Criticizing the Langdellian pattern, Jerome Frank came forth with certain concepts of clinical legal education which can be explained in the following points:

  1. He suggested that a considerable proportion of law teachers in any law school should be lawyers with not less than five to ten years of varied experience in the actual practice of law. With reference to the same, he also stated that the practical experience of these lawyers should have expanded to cover areas way beyond the scope of short period of paper work in a law office. The concerned lawyer must have learned the informal and formal practicalities of the courts and the art of dealing with the judiciary. The exclusively book lawyer can perhaps best teach only "library law". However, such "library-law" teachers should not be put at a dominant position in the schools.
  2. The student would be made to see, among other things., the human side of the administration of justice, which is inclusive of the methods and the factors on the basis of which cases are decided by the jury. They shall also know about the advantages as well as disadvantages of jury trials which are primarily based on the manner in which facts are presented before the Court. The actual scheme of events and the manner of representing them before the Court may be distinct from each other.
  3. It is essential for the student to acquire the knowledge that "legal rights and duties" are intimately tangled with litigation. A lawyer may be successful in establishing a legal right based on the remedy he is seeking from the court. A major aspect of this depends upon the judge and the way in which the judges react to several testimonies given by witnesses. He should learn that "legal rights" and "duties" mean merely what may someday happen at the end of specific lawsuits.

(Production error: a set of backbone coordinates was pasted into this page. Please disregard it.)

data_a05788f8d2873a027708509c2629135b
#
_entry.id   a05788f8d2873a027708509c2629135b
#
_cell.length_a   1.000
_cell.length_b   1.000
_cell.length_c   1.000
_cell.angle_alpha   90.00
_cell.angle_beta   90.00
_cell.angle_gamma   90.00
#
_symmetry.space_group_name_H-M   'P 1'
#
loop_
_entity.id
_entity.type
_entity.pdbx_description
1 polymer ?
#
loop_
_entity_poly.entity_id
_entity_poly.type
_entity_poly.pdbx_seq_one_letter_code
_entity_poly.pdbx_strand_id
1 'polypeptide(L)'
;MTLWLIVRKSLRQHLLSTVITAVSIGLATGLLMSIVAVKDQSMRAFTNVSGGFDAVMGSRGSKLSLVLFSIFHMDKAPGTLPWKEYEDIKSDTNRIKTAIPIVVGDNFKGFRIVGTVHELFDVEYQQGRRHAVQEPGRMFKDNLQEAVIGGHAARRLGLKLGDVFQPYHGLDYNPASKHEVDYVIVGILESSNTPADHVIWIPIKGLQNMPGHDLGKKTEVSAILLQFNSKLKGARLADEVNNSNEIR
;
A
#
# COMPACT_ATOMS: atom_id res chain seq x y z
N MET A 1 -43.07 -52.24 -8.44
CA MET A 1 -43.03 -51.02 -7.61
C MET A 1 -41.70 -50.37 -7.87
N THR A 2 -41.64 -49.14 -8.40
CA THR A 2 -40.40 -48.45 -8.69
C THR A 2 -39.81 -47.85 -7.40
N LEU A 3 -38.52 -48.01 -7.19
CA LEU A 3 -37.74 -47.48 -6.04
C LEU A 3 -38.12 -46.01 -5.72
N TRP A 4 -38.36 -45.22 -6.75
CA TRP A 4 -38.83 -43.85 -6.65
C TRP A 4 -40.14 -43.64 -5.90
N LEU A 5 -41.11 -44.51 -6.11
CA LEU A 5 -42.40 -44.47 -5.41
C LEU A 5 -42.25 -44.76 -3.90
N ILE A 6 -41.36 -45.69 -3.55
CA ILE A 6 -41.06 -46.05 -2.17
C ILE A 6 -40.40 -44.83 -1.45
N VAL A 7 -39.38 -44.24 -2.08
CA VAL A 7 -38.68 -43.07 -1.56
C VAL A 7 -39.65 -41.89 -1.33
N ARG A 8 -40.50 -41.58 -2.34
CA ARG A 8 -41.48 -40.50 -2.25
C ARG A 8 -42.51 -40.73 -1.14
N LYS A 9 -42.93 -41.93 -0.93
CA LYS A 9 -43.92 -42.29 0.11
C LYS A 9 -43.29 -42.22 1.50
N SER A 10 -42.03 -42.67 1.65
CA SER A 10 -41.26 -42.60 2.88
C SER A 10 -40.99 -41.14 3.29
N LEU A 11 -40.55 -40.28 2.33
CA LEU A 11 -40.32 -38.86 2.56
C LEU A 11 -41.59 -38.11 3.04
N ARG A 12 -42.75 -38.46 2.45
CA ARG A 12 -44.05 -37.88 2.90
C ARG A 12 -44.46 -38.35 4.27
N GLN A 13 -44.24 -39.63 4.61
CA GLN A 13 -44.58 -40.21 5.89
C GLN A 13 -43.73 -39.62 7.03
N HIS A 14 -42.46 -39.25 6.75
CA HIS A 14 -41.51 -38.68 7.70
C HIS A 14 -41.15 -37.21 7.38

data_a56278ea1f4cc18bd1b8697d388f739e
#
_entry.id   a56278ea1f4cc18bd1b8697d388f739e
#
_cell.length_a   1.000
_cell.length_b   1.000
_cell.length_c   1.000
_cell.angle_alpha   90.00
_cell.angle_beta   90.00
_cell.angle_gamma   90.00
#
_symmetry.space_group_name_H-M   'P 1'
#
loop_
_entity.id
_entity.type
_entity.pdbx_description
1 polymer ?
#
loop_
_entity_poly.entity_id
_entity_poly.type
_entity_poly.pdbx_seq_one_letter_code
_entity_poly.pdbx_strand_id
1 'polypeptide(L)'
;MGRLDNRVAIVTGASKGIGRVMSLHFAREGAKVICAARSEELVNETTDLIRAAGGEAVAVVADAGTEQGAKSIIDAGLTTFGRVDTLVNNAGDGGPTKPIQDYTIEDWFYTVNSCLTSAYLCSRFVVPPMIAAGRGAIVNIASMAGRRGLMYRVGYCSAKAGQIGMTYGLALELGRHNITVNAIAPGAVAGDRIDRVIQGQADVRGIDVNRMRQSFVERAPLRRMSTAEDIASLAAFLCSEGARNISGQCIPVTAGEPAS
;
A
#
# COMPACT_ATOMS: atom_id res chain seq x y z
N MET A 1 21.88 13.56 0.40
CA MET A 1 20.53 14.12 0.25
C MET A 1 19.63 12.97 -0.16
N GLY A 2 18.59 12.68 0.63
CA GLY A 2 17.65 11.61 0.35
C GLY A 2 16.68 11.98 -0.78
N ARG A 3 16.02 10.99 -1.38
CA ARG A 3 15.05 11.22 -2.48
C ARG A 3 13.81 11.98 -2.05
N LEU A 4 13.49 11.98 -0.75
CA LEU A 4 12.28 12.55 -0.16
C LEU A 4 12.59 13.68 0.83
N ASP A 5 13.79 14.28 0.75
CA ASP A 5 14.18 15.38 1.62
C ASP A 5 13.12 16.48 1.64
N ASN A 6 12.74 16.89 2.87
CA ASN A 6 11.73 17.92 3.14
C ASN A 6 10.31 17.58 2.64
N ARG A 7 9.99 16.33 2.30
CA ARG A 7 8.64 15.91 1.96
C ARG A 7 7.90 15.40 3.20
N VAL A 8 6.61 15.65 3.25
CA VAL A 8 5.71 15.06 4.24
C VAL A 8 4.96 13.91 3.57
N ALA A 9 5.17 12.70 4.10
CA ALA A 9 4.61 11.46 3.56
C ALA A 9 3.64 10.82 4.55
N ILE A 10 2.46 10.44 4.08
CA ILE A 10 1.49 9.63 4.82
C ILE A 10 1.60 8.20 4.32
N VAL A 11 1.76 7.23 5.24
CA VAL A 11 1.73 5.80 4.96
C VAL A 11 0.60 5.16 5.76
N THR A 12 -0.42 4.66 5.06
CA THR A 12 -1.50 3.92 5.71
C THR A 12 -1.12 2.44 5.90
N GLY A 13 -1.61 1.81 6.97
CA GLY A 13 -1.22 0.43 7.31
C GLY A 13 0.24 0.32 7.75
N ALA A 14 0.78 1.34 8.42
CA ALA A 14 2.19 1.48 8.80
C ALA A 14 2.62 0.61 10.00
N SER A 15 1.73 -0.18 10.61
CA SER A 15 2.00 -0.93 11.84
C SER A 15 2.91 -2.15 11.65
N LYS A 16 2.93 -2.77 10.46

4. It is necessary for a law student to learn and grasp the fact that judges are mere mortal human beings and that establishing of legal rights majorly depends upon the unprecedented reactions of those mortal human beings to a variety of factors which include not only the rules, but also the possibly flawed testimony of other human beings called witnesses.
  5. The students should also learn the methods used in negotiating contracts and settlements of controversies.
  6. As a temporary device and until such time as clinical law schools are established, students, early in their student days, under the direct and sustained supervision of their law professors, should be working at intervals as apprentices in carefully chosen law offices. The practicing lawyers who assist in such apprentice-training should be made associate members of the law school faculty-perhaps with some compensation. Between the regular members of the faculty and such associates a plan of instruction should be carefully worked out.
  2. George S. Grossman, 'Clinical Legal Education: History and Diagnosis', Journal of Legal Education (1974)
  3. Ibid.
  4. Ibid.
Written By: Dr Farrukh Khan, Advocate
Managing Partner of Diwan Advocates